The narrative of Dr. Jekyll and Mr. Hyde exudes tension. This theme (tension), which we’ve been analyzing in different forms and measures all semester long, bellows from every page as it composes not only the predicament of this novella, but the predicament of every human life.
It is the internal warfare between good and evil that wages within the breast of every human being. This combat, which Dr. Jekyll and Mr. Hyde highlights, constitutes the fundamental friction responsible for every other character tension we have noted in previous books. This battle, inherent to man, propels the plight of Dr. Jekyll and rouses every reader.
From the first introduction, Mr. Hyde is presented as a creature bereft of humanness, as he is described as “troglodytic”. This description aligns with the theory of de-evolution that was circulating during Stevenson’s time. De-evolution surmised slum inhabitants, but more specifically criminals, were the pinnacle of biological human regression. Within this context, Hyde represents an erosion of human nature.
The textual allegations of Hyde being sub-human raises the reverse question: what does it mean to be human? As one traces his de-evolution, one can likewise discern what true human nature means, for it is against this standard that Hyde’s behavior appears starkly fallacious and inhuman. These two subjects— the definition of humanity and the definition of inhumanity— prove inseparable.
In his narrative, Jekyll himself pinpoints perhaps the cardinal characteristic of human nature: the very duplicity with which he struggles. He laments how his transformation to Hyde “severed in me those provinces of good and ill which divide and compound man’s dual nature” (76). Furthermore, Jekyll contends it “the curse of mankind that these incongruous faggots were thus bound together—that in the agonized womb of consciousness, these polar twins should be continuously struggling” (77). In his attempt to separate these natures, then, Jekyll takes a deathly stab at his humanity. To be only wholly good or only wholly evil would eliminate the humanity from that being. If humans were morally perfect, with no inclination towards evil, they would be gods but not humans. If humans were solely desiring of evil and had no inclination towards what is good, they would be devils. The ability to discern between right and wrong, the inner conscience of man that compels us towards what is right and burdens our hearts and minds with guild when we have done wrong, is largely what it means to be human. In his final descent, as Edward Hyde takes over Dr. Jekyll more completely and as he becomes only evil with no inclination towards good, he becomes a “child of Hell” with “nothing human” within him (88).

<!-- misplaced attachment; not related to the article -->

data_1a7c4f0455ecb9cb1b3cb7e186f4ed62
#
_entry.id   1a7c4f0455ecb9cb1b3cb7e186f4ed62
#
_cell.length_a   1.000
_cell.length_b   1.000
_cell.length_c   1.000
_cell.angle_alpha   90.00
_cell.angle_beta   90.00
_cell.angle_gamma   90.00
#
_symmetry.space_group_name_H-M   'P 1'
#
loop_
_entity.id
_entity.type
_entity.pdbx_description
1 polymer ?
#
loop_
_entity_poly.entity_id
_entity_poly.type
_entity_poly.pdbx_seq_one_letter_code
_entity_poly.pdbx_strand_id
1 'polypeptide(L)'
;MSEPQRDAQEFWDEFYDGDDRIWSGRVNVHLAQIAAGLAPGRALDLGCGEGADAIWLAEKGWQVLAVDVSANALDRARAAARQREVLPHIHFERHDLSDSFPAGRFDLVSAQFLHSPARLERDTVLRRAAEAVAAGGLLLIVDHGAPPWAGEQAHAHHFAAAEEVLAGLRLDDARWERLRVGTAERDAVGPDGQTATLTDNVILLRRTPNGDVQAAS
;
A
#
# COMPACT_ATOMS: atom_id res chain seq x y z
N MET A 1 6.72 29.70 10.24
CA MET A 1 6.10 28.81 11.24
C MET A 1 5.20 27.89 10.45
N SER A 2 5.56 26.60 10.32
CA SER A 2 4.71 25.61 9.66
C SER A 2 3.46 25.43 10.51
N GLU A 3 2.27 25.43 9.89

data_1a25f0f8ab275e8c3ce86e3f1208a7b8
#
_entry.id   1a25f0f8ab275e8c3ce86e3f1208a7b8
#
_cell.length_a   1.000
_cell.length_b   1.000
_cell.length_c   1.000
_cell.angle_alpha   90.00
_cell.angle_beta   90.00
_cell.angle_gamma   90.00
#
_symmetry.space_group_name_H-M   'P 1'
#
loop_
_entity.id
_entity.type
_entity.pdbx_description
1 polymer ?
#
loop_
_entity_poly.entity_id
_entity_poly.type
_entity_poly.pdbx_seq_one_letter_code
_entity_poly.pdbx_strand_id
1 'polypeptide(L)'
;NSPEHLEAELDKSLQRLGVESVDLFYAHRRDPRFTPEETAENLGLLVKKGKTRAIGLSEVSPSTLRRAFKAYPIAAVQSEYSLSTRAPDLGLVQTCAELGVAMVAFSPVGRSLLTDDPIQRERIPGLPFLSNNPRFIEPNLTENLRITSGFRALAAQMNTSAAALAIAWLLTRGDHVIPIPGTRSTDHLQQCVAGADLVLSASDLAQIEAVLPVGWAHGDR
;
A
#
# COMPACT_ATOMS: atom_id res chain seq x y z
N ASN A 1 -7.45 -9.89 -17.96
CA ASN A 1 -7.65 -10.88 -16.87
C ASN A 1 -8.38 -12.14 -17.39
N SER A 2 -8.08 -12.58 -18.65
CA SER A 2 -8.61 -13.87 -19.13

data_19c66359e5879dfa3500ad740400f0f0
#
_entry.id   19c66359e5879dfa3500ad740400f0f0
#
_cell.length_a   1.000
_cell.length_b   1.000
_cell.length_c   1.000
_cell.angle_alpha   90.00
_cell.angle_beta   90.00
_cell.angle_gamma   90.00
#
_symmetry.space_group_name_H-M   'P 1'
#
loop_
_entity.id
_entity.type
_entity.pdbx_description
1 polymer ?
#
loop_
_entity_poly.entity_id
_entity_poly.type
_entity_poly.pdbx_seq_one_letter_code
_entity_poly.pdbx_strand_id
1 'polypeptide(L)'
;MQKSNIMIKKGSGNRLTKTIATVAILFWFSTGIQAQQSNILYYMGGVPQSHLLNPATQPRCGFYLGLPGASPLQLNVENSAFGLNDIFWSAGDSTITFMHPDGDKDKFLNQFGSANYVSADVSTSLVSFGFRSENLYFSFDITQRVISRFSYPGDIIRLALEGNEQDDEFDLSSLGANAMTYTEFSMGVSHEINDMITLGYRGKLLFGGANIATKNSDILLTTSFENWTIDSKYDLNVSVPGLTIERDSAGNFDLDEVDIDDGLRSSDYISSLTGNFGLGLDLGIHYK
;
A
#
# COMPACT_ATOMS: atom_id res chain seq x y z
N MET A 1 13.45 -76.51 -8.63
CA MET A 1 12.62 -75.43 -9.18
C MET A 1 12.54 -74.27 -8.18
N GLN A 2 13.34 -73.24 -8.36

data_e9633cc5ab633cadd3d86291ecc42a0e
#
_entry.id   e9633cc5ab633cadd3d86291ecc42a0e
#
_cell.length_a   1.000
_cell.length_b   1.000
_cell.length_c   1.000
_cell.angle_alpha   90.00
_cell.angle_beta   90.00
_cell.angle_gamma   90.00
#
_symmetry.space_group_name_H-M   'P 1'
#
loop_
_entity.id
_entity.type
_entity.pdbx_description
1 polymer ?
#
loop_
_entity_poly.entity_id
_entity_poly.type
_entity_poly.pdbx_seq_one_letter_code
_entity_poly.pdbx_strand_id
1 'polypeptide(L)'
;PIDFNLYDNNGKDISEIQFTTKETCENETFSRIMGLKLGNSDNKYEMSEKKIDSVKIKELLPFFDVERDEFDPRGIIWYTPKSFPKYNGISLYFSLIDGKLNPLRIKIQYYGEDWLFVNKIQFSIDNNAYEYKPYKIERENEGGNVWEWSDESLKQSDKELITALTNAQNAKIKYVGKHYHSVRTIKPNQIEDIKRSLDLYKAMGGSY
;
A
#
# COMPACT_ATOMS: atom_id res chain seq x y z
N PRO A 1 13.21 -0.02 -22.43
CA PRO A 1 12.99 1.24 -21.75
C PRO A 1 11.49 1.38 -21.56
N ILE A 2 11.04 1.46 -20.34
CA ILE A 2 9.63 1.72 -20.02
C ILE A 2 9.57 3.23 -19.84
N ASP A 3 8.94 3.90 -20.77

While every human struggles with the internal combat between right and wrong, redemption, as Jekyll finds, cannot be found formally detaching these two natures. His discovery poses another question: if detachment proves not the redemption of this dilemma, what redeems us? While duplicity marks human nature, there is also a longing within every breast to be redeemed. This desire to be redeemed, in some shape or form, also cardinally constitutes what it means to be a human.